Duke researchers put masks, face coverings to the test
Posted August 7, 2020 11:55 p.m. EDT
Updated August 8, 2020 12:25 p.m. EDT
Durham, N.C. — How can consumers know how much protection their face covering really offers? A new Duke University study attempts to answer that very question.
The study conducted at Duke will help not only in the Triangle but all across the country.
Fitted N95 masks performed very well, according to the study, by keeping droplets inside the mask. But some coverings didn’t do so well.
“Stay healthy people,” said Department of Chemistry Associate Research Professor Dr. Martin Fischer. He said that each time while wearing a mask and uttering the phrase as researchers recorded droplets left on each mask.
"We want to make sure you wear a mask that actually works,” Fischer said.
Using a box, a laser, a lens and a cellphone camera, the droplets were recorded. The N95 fitted mask did well when it comes to protection. It sealed droplets and prevented them from leaving the mask.
"The mask that stood out by far is the N95, the true fitted N95 mask," Fischer said.
Fischer also said surgical masks "did a really good job."
Despite testing, the surgical mask didn’t do as well as the N95 because there are some gaps in the mask where droplets can escape. Researchers found that the two-layer cloth mask doesn’t give droplets much room to escape. However, it does not provide a tight seal like the N95.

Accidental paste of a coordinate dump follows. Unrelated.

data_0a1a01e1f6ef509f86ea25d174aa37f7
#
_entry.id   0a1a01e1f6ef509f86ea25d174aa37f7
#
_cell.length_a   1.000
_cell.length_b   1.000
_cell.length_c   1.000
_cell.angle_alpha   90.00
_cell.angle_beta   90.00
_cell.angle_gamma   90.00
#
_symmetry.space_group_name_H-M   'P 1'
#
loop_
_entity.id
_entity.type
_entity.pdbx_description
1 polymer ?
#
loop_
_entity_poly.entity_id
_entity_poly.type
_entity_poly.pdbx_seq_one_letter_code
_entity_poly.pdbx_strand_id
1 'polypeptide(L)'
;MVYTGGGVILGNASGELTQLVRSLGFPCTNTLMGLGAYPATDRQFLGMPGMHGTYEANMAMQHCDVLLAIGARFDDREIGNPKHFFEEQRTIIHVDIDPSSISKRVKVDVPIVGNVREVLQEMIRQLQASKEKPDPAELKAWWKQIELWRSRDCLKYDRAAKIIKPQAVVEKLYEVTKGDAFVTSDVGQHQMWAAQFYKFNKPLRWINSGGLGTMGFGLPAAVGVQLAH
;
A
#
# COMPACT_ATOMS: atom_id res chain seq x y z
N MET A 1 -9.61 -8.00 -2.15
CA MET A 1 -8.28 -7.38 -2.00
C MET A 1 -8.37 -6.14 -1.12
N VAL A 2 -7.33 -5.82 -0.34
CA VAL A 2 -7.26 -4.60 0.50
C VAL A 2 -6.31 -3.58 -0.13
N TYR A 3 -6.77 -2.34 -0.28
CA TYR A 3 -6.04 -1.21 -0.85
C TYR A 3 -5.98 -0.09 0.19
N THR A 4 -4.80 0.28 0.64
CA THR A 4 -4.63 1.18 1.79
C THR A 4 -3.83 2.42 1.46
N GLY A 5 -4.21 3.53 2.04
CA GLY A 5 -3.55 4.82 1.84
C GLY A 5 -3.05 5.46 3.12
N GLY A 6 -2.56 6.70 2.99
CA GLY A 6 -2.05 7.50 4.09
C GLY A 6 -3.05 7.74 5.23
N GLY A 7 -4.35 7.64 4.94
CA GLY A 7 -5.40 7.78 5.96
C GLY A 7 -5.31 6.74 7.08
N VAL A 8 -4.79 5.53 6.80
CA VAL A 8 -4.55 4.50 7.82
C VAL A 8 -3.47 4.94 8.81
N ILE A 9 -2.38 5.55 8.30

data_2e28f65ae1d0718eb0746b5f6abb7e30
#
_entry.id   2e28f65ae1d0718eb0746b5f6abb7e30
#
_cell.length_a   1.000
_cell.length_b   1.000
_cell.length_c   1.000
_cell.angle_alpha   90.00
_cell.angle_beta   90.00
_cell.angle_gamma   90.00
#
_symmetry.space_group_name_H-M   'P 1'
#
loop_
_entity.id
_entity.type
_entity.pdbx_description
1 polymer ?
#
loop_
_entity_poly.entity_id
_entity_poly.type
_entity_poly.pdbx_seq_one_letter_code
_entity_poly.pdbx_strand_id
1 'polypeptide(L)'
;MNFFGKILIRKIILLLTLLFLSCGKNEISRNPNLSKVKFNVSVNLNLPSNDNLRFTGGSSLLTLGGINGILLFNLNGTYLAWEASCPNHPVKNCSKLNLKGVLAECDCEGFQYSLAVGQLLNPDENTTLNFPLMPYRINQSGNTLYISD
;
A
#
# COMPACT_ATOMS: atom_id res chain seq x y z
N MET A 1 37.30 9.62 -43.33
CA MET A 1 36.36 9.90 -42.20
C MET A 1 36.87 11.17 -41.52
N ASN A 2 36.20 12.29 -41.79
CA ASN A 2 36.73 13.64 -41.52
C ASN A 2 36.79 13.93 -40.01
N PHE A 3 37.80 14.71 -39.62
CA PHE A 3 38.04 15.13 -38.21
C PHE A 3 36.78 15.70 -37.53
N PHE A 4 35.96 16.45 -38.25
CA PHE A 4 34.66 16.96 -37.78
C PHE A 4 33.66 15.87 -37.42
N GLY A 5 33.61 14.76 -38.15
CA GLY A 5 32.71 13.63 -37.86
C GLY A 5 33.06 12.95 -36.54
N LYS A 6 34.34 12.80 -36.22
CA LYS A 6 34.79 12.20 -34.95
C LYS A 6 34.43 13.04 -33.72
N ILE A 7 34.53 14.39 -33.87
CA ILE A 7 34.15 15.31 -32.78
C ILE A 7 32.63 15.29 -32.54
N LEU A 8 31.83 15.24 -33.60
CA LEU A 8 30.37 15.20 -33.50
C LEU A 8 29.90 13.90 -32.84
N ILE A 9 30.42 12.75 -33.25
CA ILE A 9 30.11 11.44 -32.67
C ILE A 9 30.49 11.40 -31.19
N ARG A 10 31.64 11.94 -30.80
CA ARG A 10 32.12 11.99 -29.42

"The cloth masks were pretty good," said Duke Dr. Eric Westman, an internal medicine physican. "They were pretty well. They blocked most of the particles."
The bandana face-covering did not do well in the study. The researchers said it may look fashionable, but it did very little for protection.
"Because the material is thin, it transmits lots of droplets," Fischer said. "A bandana has lots of gaps."
Lastly, and perhaps most surprisingly, the neck fleece had the highest number of droplets released – more than if no mask were worn. The researchers believe the material breaks larger droplets into smaller particles.
"We put them on, and we saw what looks like more droplets coming out than without a mask," Fischer said.
The Duke researchers said the goal is to help you make an informed decision on which mask you should use to protect yourself.